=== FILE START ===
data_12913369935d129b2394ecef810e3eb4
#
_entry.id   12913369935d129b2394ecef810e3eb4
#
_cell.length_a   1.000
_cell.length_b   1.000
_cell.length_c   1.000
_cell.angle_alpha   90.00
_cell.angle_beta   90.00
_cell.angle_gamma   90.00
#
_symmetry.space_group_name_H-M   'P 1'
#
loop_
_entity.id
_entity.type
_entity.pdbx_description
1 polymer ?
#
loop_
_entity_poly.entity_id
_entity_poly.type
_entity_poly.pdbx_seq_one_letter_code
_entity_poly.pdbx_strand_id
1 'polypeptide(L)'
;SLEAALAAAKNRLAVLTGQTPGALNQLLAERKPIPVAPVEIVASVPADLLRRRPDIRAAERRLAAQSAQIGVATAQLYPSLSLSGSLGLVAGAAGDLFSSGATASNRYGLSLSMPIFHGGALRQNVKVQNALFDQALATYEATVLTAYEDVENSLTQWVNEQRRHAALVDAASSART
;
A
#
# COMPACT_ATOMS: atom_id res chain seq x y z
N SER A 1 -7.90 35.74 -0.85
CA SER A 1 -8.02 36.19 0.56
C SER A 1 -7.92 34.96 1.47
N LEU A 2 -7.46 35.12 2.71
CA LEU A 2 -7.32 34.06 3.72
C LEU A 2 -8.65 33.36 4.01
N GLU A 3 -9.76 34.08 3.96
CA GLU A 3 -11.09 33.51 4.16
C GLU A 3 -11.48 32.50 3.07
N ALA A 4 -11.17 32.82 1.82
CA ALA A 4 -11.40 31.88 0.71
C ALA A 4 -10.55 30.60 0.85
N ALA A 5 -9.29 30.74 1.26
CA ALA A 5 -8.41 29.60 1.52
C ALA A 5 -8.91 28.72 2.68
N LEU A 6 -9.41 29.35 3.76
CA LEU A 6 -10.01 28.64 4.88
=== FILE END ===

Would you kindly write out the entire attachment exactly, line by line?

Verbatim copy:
data_12913369935d129b2394ecef810e3eb4
#
_entry.id   12913369935d129b2394ecef810e3eb4
#
_cell.length_a   1.000
_cell.length_b   1.000
_cell.length_c   1.000
_cell.angle_alpha   90.00
_cell.angle_beta   90.00
_cell.angle_gamma   90.00
#
_symmetry.space_group_name_H-M   'P 1'
#
loop_
_entity.id
_entity.type
_entity.pdbx_description
1 polymer ?
#
loop_
_entity_poly.entity_id
_entity_poly.type
_entity_poly.pdbx_seq_one_letter_code
_entity_poly.pdbx_strand_id
1 'polypeptide(L)'
;SLEAALAAAKNRLAVLTGQTPGALNQLLAERKPIPVAPVEIVASVPADLLRRRPDIRAAERRLAAQSAQIGVATAQLYPSLSLSGSLGLVAGAAGDLFSSGATASNRYGLSLSMPIFHGGALRQNVKVQNALFDQALATYEATVLTAYEDVENSLTQWVNEQRRHAALVDAASSART
;
A
#
# COMPACT_ATOMS: atom_id res chain seq x y z
N SER A 1 -7.90 35.74 -0.85
CA SER A 1 -8.02 36.19 0.56
C SER A 1 -7.92 34.96 1.47
N LEU A 2 -7.46 35.12 2.71
CA LEU A 2 -7.32 34.06 3.72
C LEU A 2 -8.65 33.36 4.01
N GLU A 3 -9.76 34.08 3.96
CA GLU A 3 -11.09 33.51 4.16
C GLU A 3 -11.48 32.50 3.07
N ALA A 4 -11.17 32.82 1.82
CA ALA A 4 -11.40 31.88 0.71
C ALA A 4 -10.55 30.60 0.85
N ALA A 5 -9.29 30.74 1.26
CA ALA A 5 -8.41 29.60 1.52
C ALA A 5 -8.91 28.72 2.68
N LEU A 6 -9.41 29.35 3.76
CA LEU A 6 -10.01 28.64 4.88